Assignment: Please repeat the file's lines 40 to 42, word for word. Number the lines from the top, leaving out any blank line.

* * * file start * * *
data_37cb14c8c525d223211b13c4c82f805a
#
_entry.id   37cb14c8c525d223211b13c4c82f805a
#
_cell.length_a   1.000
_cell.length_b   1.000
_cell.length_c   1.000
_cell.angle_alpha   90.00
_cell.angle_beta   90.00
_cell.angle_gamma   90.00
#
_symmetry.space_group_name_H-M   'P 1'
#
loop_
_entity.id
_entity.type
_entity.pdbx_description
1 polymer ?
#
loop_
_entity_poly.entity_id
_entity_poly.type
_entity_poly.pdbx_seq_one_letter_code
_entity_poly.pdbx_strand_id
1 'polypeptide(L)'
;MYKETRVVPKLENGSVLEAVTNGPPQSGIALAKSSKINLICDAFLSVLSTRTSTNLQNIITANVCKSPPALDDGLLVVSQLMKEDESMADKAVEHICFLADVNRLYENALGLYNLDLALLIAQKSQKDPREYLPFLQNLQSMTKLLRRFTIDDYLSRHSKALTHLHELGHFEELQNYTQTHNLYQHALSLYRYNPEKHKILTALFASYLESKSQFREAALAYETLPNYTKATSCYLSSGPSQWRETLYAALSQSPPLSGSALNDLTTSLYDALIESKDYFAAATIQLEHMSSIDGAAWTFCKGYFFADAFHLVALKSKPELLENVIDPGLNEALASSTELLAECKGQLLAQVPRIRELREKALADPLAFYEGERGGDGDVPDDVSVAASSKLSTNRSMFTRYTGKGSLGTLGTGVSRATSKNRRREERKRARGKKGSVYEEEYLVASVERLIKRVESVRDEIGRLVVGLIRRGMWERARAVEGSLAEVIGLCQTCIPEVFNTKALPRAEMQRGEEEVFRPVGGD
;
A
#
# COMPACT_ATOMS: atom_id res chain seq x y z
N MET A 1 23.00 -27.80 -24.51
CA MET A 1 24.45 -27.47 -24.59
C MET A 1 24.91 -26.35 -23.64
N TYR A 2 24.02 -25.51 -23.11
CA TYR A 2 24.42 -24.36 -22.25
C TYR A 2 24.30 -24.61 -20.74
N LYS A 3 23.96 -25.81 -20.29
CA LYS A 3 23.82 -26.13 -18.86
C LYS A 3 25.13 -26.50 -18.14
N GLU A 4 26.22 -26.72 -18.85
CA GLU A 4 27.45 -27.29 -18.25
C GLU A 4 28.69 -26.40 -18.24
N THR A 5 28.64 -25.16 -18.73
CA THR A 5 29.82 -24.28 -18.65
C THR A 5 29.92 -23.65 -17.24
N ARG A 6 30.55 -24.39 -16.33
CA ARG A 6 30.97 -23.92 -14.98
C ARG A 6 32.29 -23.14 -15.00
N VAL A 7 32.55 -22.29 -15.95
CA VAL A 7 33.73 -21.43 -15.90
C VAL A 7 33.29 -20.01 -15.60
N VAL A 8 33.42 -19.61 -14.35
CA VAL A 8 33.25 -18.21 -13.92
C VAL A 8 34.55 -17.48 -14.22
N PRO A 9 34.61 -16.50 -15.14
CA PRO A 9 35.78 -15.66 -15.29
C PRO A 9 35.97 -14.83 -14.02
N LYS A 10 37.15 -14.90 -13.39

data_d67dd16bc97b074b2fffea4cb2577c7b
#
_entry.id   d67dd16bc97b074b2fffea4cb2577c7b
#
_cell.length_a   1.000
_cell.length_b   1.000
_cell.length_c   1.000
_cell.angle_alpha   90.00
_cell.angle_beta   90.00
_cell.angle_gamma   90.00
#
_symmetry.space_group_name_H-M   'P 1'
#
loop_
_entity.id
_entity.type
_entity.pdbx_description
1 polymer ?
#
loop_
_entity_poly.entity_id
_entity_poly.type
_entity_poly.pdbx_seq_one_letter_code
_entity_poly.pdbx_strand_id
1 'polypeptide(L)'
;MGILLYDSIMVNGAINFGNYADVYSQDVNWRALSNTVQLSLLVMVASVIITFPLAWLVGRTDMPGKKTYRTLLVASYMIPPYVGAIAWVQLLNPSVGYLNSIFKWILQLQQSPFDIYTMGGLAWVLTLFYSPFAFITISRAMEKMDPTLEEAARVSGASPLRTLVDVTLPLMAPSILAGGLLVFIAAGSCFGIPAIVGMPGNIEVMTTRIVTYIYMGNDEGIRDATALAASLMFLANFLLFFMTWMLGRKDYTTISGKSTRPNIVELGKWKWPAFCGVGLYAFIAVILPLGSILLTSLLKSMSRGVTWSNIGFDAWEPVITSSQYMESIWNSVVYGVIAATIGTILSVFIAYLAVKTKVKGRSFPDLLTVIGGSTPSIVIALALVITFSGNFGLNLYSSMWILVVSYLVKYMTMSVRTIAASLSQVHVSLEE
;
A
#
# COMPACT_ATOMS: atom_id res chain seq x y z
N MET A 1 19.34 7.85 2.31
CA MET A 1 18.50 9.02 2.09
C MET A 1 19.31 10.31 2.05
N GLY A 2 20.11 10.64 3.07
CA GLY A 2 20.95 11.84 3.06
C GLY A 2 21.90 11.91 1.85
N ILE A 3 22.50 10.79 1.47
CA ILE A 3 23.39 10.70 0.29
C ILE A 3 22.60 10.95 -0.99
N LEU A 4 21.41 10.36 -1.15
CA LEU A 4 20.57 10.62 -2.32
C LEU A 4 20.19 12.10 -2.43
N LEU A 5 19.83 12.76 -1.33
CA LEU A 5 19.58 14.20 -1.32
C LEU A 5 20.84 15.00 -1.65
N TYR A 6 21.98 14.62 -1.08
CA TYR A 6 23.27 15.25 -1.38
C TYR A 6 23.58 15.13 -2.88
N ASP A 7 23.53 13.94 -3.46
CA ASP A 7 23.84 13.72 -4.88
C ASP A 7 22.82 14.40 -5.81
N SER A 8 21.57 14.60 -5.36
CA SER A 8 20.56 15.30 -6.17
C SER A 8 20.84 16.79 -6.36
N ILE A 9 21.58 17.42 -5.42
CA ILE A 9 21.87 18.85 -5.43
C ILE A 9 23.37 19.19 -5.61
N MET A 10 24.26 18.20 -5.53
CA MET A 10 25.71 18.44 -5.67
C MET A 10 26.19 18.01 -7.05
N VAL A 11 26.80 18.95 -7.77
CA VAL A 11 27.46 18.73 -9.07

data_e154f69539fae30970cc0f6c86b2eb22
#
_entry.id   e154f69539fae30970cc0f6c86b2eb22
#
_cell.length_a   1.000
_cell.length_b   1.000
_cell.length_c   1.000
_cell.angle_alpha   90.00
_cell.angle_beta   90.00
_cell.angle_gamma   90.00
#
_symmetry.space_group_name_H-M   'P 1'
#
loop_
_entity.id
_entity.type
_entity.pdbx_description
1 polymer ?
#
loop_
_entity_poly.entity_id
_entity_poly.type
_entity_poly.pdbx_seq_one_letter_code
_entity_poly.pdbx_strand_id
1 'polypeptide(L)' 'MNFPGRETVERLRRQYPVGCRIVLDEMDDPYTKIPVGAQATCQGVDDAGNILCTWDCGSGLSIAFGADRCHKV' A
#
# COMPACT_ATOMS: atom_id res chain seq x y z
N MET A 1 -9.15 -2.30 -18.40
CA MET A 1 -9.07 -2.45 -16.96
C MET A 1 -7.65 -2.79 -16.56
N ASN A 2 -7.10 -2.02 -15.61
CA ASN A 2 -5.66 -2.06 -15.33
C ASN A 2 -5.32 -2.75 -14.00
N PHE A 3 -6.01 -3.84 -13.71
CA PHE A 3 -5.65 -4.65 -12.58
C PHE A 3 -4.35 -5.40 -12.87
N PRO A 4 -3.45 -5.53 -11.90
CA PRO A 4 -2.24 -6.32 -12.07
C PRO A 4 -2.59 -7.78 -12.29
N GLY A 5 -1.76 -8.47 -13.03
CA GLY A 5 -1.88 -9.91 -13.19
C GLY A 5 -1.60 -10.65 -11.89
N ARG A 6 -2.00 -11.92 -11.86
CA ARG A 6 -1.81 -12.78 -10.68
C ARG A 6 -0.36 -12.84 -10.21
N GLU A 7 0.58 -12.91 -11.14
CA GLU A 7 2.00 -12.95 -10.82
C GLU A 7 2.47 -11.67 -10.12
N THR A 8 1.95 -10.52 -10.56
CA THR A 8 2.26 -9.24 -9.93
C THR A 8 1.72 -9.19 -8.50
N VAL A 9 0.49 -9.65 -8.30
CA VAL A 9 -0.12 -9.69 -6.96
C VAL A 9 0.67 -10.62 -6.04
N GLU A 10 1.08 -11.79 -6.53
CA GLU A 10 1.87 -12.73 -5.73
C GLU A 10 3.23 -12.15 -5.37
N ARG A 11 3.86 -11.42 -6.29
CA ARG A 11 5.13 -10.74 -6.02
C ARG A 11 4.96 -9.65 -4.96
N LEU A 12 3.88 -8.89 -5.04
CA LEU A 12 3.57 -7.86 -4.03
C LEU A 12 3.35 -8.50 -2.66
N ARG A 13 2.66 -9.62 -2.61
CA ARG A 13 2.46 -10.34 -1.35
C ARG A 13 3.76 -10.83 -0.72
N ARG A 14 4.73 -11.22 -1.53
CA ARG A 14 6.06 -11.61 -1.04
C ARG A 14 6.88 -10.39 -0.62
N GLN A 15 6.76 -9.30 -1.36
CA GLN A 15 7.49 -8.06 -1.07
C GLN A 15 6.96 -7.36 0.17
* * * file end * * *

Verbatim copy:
N GLU A 4 26.22 -26.72 -18.85
CA GLU A 4 27.45 -27.29 -18.25
C GLU A 4 28.69 -26.40 -18.24